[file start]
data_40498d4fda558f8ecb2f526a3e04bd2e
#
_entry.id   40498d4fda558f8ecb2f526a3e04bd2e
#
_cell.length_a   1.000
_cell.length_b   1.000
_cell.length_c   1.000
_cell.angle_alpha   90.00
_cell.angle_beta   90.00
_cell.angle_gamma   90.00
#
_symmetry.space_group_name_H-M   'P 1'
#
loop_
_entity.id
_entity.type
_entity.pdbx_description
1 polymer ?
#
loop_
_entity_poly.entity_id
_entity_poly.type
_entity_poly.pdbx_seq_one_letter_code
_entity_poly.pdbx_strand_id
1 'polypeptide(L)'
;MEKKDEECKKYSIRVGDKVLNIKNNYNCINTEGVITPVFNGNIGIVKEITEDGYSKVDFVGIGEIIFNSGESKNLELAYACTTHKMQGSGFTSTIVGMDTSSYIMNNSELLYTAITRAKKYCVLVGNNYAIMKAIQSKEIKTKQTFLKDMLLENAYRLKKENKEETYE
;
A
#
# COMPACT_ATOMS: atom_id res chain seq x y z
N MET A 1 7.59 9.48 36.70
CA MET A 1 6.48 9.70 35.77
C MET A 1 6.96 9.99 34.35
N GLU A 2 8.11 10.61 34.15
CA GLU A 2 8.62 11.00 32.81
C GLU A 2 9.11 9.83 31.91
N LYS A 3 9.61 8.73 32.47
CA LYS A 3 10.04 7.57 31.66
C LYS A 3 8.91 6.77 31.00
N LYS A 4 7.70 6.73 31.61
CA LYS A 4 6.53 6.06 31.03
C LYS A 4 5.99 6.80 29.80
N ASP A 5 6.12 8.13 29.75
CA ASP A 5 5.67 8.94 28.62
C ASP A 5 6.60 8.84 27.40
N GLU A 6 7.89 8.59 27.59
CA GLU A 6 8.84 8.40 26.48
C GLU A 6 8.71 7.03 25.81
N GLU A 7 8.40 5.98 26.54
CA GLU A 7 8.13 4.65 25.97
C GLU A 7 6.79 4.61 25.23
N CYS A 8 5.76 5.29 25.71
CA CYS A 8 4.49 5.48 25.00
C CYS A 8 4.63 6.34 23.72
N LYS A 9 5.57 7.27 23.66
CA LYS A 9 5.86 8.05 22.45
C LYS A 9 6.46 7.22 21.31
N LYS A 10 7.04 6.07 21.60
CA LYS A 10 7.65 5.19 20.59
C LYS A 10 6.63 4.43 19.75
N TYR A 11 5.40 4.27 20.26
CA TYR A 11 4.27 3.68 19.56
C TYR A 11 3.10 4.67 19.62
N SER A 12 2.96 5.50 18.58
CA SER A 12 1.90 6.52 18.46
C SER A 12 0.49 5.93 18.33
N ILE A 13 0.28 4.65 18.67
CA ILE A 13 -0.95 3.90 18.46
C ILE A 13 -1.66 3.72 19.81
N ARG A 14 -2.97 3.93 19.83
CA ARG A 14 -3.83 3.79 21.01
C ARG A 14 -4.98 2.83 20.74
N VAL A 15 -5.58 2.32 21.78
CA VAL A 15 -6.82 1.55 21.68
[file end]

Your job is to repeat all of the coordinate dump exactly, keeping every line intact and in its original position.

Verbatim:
data_40498d4fda558f8ecb2f526a3e04bd2e
#
_entry.id   40498d4fda558f8ecb2f526a3e04bd2e
#
_cell.length_a   1.000
_cell.length_b   1.000
_cell.length_c   1.000
_cell.angle_alpha   90.00
_cell.angle_beta   90.00
_cell.angle_gamma   90.00
#
_symmetry.space_group_name_H-M   'P 1'
#
loop_
_entity.id
_entity.type
_entity.pdbx_description
1 polymer ?
#
loop_
_entity_poly.entity_id
_entity_poly.type
_entity_poly.pdbx_seq_one_letter_code
_entity_poly.pdbx_strand_id
1 'polypeptide(L)'
;MEKKDEECKKYSIRVGDKVLNIKNNYNCINTEGVITPVFNGNIGIVKEITEDGYSKVDFVGIGEIIFNSGESKNLELAYACTTHKMQGSGFTSTIVGMDTSSYIMNNSELLYTAITRAKKYCVLVGNNYAIMKAIQSKEIKTKQTFLKDMLLENAYRLKKENKEETYE
;
A
#
# COMPACT_ATOMS: atom_id res chain seq x y z
N MET A 1 7.59 9.48 36.70
CA MET A 1 6.48 9.70 35.77
C MET A 1 6.96 9.99 34.35
N GLU A 2 8.11 10.61 34.15
CA GLU A 2 8.62 11.00 32.81
C GLU A 2 9.11 9.83 31.91
N LYS A 3 9.61 8.73 32.47
CA LYS A 3 10.04 7.57 31.66
C LYS A 3 8.91 6.77 31.00
N LYS A 4 7.70 6.73 31.61
CA LYS A 4 6.53 6.06 31.03
C LYS A 4 5.99 6.80 29.80
N ASP A 5 6.12 8.13 29.75
CA ASP A 5 5.67 8.94 28.62
C ASP A 5 6.60 8.84 27.40
N GLU A 6 7.89 8.59 27.59
CA GLU A 6 8.84 8.40 26.48
C GLU A 6 8.71 7.03 25.81
N GLU A 7 8.40 5.98 26.54
CA GLU A 7 8.13 4.65 25.97
C GLU A 7 6.79 4.61 25.23
N CYS A 8 5.76 5.29 25.71
CA CYS A 8 4.49 5.48 25.00
C CYS A 8 4.63 6.34 23.72
N LYS A 9 5.57 7.27 23.66
CA LYS A 9 5.86 8.05 22.45
C LYS A 9 6.46 7.22 21.31
N LYS A 10 7.04 6.07 21.60
CA LYS A 10 7.65 5.19 20.59
C LYS A 10 6.63 4.43 19.75
N TYR A 11 5.40 4.27 20.26
CA TYR A 11 4.27 3.68 19.56
C TYR A 11 3.10 4.67 19.62
N SER A 12 2.96 5.50 18.58
CA SER A 12 1.90 6.52 18.46
C SER A 12 0.49 5.93 18.33
N ILE A 13 0.28 4.65 18.67
CA ILE A 13 -0.95 3.90 18.46
C ILE A 13 -1.66 3.72 19.81
N ARG A 14 -2.97 3.93 19.83
CA ARG A 14 -3.83 3.79 21.01
C ARG A 14 -4.98 2.83 20.74
N VAL A 15 -5.58 2.32 21.78
CA VAL A 15 -6.82 1.55 21.68